The Maine brand is rooted in our natural resources. We see this every day — a local farmer in the fields, a group of hikers embarking from a trailhead, a lobsterman pulling traps, a fisherman casting into swift-moving water, swimmers at the local beach, a logging truck rumbling to the local mill. It’s our competitive advantage, and it serves as the foundation of our economy. Maine voters, regardless of party, agree.

A recent statewide survey of voters revealed that a stunning 88 percent of Mainers agree that “protecting land, water and wildlife is critical to a strong state economy.” What’s more, when asked to describe, in their own words, the best thing about living in Maine, more than 63 percent of the state’s electorate named outdoors-related activities. That’s pretty remarkable, and it sets Maine apart from nearly every other state in the nation.

Moreover, according to the Maine Department of Agriculture, Conservation and Forestry, more than 2.45 million people visited our state parks system in 2017 – the second highest annual total on record. In acknowledging the connection and the appreciation we share for our public lands, in early August, Gov. Paul LePage signed a financial order that grants Maine residents free day use of our state parks system through Labor Day.

At a time when common ground can be hard to find, conservation of our forests, lakes, rivers and coastline brings us together.

One of the programs responsible for investing in this connection is the Land and Water Conservation Fund. A federal program that represents one of the biggest bargains in U.S. history, the Land and Water Conservation Fund doesn’t use tax dollars — it is funded by royalties that oil companies pay to the government for offshore drilling. This helps balance the environmental impacts associated with resource extraction by ensuring that new open spaces are accessible to all Americans.

When Congress created the Land and Water Conservation Fund 50 years ago, lawmakers did so knowing that conservation is fundamental to our natural resource-based economy and the health of our communities.

In Maine, the Land and Water Conservation Fund has provided funding for some of our most special places, ensuring access for hunting, fishing, hiking, camping, paddling, snowmobiling and other outdoor pursuits. Since its inception five decades ago, it has invested in Acadia National Park, the Bigelow Mountains, Rachel Carson National Wildlife Refuge and the Appalachian National Scenic Trail.

The Land and Water Conservation Fund also funds the Forest Legacy Program, designed to conserve working forest land through conservation easements and fee acquisition. Forest Legacy, which was originally created for forest projects in the Northeast, supports timber-sector jobs and sustainable forest operations while enhancing wildlife habitat, water quality and guaranteeing recreational access. In recent years, Forest Legacy grants have contributed to places such as the Machias River Corridor, the Cold Stream Forest, the Leavitt Plantation and Grafton Notch.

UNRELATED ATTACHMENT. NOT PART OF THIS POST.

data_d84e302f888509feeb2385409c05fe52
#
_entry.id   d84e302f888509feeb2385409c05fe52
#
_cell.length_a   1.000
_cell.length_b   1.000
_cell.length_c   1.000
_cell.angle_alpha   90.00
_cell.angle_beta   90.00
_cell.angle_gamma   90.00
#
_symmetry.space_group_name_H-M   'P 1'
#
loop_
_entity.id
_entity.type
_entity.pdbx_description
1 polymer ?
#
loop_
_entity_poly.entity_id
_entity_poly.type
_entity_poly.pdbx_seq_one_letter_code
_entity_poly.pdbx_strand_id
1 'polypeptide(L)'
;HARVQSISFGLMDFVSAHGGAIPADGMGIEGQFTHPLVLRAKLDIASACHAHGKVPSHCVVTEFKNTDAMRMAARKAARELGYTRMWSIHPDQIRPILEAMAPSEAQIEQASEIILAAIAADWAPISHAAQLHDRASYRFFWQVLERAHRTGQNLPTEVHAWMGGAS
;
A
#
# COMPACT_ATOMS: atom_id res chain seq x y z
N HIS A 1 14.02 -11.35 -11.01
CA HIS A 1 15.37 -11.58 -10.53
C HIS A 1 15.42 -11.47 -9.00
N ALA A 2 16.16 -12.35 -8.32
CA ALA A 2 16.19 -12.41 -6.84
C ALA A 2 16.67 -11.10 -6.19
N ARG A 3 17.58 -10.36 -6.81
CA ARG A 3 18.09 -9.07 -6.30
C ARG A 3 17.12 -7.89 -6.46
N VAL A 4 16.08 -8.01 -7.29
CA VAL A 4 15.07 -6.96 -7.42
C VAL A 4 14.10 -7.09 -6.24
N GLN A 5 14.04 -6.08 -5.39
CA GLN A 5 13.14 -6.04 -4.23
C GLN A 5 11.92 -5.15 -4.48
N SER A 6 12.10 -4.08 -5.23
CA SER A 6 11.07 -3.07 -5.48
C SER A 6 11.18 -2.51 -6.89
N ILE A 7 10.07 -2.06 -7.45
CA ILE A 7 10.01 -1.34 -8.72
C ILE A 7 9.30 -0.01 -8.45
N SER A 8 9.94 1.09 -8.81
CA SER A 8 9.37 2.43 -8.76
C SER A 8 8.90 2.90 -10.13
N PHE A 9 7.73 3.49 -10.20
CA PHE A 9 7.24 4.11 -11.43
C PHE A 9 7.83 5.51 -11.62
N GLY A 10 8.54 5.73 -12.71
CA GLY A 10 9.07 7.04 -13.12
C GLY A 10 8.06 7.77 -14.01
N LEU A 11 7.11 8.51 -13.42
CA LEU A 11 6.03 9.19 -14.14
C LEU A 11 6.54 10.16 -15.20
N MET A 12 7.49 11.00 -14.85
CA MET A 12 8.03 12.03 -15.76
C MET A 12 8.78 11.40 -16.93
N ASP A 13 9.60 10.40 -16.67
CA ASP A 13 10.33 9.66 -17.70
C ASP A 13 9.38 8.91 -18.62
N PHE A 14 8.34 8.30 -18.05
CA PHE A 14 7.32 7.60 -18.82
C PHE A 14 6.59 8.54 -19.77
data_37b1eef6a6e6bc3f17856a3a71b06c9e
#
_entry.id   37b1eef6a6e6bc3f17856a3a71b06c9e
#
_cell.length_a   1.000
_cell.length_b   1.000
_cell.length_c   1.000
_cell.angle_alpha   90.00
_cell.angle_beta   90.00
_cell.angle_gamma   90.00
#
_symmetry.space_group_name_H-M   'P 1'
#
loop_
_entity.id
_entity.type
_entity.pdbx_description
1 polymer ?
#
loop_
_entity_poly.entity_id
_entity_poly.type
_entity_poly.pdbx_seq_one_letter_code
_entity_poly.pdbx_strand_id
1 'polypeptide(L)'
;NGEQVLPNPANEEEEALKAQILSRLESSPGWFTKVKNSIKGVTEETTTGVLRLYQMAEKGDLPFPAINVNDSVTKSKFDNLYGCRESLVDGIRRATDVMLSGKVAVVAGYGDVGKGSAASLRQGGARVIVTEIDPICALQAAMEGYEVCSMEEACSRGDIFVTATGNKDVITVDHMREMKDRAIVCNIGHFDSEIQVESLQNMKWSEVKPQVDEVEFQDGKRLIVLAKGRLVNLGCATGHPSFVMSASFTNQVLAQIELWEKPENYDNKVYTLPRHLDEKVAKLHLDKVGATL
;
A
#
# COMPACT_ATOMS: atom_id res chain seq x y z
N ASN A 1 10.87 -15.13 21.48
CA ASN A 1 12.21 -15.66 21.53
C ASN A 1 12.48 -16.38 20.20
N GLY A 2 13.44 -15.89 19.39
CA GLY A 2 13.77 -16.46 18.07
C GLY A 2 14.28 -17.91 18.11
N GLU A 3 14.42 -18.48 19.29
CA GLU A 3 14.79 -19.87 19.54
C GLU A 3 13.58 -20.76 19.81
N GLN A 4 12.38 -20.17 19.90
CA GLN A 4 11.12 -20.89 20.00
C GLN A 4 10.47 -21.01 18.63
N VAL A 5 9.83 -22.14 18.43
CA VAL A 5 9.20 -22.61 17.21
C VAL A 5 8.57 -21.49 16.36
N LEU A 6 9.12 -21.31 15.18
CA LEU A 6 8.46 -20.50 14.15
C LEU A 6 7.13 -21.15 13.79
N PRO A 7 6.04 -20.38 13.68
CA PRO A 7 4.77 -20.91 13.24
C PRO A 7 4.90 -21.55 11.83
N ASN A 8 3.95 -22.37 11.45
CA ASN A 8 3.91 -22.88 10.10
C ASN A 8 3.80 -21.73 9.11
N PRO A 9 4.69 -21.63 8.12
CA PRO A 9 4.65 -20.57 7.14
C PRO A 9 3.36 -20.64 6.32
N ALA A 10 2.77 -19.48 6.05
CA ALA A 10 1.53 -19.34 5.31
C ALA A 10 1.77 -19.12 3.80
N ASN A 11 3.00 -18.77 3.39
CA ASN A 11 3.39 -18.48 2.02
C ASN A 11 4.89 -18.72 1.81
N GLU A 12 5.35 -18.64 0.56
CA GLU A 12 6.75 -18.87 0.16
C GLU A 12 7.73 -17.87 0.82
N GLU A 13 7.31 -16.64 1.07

And, aside from these iconic state landmarks and working forest lands, the Land and Water Conservation Fund provides grants to towns and cities for local recreation projects. These local sites offer a chance to explore trails, swim, picnic, play and access the many health benefits that time in nature provides: places like Riverside Park in Rumford, Clifford Park in Biddeford, the public playground in Boothbay and the public beach in the town of Strong. Indeed, every county and hundreds of towns and cities have benefited from these local actions.

Regrettably, this vitally important program regularly receives only a fraction of its full funding each year, and will completely expire at the end of September unless Congress acts.

Maine’s congressional delegation has consistently demonstrated strong leadership and support for the Land and Water Conservation Fund. Sens. Susan Collins and Angus King, and our members of Congress, Reps. Chellie Pingree and Bruce Poliquin, deserve thanks and credit for their actions in support of the program. With fewer than 50 days remaining until the Land and Water Conservation Fund expires, Congress needs to act now. We strongly encourage our delegation to push House and Senate leadership to fully fund this important program before it sunsets on Sept. 30.

The Land and Water Conservation Fund succeeds in large part because it is designed to be inclusive, drawing on the creativity and problem-solving skills of Maine citizens all over the state who are working for a better future in their communities. Renewing this program not only is good for conservation but also makes sense for our economy and the Maine brand.

Kate Dempsey is state director of The Nature Conservancy in Maine.


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